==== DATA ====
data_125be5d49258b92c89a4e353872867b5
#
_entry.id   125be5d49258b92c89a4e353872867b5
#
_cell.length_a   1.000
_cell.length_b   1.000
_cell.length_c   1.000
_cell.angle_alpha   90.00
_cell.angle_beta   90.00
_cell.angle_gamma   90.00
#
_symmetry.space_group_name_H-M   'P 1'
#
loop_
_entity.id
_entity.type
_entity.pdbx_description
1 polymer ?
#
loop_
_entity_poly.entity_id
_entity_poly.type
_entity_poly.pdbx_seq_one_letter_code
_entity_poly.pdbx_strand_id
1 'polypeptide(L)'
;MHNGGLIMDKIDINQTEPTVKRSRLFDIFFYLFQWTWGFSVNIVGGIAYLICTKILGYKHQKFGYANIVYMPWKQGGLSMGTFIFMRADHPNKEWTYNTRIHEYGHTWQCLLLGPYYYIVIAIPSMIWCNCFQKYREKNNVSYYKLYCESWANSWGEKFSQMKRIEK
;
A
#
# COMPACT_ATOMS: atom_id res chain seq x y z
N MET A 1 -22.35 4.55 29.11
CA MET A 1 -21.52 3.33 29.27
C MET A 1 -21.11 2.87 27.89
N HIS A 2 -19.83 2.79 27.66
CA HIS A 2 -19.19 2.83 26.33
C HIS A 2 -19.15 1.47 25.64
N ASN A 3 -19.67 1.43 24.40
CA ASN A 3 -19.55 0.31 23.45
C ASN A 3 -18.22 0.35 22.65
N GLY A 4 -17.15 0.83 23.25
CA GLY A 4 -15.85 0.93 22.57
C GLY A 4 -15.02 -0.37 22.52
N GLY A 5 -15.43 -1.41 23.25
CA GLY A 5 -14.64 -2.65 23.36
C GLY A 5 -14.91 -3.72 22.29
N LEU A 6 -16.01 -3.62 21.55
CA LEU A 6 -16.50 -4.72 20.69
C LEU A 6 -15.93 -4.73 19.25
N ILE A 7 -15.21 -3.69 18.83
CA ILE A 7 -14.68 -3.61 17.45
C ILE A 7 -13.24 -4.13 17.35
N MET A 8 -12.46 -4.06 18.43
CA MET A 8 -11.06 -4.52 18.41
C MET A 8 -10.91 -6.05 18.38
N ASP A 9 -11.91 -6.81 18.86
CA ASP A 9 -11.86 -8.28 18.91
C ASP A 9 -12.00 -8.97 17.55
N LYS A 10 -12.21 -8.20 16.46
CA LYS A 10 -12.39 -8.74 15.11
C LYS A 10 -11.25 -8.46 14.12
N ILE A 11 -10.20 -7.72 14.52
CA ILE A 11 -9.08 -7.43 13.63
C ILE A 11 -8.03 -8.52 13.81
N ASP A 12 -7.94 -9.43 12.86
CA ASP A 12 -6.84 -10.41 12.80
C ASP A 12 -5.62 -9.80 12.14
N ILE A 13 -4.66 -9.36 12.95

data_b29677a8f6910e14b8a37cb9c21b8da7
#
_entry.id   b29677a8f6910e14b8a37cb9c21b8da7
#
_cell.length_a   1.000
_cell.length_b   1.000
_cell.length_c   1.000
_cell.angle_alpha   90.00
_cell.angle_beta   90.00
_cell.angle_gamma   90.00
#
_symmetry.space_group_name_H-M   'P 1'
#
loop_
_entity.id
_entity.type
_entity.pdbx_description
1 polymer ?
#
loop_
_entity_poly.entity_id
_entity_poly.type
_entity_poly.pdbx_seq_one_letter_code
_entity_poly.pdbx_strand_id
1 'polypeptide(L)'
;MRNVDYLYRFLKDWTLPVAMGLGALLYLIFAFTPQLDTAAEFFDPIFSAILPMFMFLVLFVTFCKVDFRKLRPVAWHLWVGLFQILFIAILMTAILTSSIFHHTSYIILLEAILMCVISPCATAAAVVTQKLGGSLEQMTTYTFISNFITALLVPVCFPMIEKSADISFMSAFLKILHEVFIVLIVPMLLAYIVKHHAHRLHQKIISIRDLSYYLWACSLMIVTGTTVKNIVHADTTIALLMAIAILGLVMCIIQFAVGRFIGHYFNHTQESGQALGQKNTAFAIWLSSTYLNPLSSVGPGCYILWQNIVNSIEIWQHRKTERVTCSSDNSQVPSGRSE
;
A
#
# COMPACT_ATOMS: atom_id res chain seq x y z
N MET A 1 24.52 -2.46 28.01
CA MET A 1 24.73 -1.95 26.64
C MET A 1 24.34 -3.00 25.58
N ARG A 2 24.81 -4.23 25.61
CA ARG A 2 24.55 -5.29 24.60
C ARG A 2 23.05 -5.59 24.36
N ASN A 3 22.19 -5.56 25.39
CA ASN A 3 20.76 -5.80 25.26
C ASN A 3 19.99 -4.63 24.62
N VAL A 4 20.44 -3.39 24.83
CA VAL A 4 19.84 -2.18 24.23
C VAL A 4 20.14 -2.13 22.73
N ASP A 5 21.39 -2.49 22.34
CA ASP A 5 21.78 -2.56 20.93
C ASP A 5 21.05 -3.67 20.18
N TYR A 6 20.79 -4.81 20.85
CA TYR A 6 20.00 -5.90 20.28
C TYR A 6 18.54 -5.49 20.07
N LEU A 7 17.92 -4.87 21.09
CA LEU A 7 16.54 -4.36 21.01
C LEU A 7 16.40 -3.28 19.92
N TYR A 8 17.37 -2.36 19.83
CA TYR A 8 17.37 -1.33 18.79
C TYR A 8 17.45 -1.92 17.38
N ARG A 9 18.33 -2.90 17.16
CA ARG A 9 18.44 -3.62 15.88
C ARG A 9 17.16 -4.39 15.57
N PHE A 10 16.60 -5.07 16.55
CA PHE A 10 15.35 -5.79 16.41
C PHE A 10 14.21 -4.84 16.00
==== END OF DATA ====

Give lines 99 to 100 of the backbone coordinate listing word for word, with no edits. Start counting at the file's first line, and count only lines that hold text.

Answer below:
CA MET A 1 24.73 -1.95 26.64
C MET A 1 24.34 -3.00 25.58